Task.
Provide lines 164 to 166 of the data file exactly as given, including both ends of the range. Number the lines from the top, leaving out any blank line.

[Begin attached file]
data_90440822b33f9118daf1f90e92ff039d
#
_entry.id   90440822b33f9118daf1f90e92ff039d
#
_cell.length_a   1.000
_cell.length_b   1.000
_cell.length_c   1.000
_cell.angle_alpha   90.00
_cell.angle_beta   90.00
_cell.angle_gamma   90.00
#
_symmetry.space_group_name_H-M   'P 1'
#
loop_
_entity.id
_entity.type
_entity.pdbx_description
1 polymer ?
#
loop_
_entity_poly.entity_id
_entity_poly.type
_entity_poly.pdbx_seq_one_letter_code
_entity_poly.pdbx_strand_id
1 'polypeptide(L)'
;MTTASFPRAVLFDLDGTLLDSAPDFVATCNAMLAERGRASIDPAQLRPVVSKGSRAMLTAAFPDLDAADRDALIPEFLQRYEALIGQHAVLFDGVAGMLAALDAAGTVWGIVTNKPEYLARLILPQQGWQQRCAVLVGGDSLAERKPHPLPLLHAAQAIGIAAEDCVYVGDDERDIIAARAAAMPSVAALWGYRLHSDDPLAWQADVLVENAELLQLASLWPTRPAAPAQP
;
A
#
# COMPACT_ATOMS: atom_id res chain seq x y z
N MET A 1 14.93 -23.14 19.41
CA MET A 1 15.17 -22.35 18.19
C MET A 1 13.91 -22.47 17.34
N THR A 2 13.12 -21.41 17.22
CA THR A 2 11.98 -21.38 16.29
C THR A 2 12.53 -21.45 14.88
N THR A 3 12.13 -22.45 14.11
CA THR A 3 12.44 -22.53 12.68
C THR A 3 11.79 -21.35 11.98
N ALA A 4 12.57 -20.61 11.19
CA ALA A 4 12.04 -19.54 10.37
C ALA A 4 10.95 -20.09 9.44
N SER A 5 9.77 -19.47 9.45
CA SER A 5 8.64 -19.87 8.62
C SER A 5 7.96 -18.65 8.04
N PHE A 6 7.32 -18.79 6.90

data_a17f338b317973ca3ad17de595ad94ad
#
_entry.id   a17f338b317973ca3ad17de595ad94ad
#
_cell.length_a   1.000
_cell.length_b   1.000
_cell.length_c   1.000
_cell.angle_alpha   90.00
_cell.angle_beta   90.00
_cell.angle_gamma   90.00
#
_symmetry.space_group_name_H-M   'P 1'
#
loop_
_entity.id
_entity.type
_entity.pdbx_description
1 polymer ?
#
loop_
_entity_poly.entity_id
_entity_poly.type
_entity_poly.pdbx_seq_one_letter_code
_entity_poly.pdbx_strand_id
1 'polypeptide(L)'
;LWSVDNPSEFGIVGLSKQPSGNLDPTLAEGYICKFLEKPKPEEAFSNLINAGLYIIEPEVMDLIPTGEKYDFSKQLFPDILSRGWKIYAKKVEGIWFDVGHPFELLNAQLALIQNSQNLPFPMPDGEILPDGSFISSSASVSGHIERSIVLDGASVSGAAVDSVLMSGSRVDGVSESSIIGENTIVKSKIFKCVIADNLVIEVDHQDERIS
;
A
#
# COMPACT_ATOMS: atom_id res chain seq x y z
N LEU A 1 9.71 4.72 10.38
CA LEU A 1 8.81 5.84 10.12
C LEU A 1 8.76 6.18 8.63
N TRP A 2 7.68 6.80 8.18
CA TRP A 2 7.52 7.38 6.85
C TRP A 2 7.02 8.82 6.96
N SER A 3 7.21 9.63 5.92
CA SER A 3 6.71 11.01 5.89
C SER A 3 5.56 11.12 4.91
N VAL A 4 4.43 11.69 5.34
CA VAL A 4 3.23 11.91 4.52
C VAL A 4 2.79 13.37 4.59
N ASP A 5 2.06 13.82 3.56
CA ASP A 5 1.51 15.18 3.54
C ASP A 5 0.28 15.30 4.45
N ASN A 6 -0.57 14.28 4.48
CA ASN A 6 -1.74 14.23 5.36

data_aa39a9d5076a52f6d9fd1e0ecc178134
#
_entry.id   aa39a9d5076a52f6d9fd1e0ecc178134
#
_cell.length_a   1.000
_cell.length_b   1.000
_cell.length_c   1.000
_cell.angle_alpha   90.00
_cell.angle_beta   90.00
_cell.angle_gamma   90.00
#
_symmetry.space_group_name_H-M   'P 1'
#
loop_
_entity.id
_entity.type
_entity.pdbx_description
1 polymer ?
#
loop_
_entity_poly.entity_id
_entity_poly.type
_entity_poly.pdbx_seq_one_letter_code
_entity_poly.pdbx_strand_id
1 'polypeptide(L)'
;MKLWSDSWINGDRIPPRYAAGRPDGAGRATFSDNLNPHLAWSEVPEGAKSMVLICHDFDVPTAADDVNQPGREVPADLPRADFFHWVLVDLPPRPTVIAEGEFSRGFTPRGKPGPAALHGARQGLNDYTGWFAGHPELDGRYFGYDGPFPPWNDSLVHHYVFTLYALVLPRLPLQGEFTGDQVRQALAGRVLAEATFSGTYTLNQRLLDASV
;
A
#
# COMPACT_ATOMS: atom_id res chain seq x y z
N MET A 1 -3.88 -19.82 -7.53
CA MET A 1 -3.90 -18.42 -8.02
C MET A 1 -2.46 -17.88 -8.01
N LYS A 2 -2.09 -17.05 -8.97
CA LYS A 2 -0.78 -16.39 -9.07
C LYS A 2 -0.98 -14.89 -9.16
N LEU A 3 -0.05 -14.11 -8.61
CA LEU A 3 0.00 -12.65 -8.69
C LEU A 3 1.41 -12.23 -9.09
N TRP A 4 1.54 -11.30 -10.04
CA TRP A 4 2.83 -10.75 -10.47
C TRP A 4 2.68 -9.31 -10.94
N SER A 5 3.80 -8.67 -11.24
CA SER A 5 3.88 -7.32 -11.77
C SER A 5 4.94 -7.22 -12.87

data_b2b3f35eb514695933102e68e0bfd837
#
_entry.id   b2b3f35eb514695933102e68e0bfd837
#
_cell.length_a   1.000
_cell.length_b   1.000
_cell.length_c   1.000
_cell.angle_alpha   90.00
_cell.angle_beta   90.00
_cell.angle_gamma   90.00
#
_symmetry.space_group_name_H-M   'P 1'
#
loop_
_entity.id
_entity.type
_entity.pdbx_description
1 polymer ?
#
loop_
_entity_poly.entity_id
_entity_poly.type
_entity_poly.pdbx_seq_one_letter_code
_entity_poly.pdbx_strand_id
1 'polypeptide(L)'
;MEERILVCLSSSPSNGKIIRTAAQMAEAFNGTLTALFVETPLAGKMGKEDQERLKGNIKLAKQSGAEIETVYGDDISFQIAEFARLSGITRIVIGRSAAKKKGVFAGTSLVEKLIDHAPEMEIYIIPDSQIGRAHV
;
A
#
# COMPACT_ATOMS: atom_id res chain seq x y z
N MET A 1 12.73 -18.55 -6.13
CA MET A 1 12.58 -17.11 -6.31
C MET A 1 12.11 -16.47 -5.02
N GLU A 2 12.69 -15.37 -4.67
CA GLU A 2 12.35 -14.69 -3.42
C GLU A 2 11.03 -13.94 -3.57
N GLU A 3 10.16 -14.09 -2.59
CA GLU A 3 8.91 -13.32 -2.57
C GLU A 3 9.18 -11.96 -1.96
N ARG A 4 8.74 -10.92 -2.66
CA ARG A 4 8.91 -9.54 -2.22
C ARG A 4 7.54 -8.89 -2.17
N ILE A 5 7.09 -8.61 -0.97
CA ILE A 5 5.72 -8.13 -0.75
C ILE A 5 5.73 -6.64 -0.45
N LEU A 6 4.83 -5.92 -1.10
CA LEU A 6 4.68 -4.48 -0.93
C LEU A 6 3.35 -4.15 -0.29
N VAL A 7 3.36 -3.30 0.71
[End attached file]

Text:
;MEERILVCLSSSPSNGKIIRTAAQMAEAFNGTLTALFVETPLAGKMGKEDQERLKGNIKLAKQSGAEIETVYGDDISFQIAEFARLSGITRIVIGRSAAKKKGVFAGTSLVEKLIDHAPEMEIYIIPDSQIGRAHV
;
A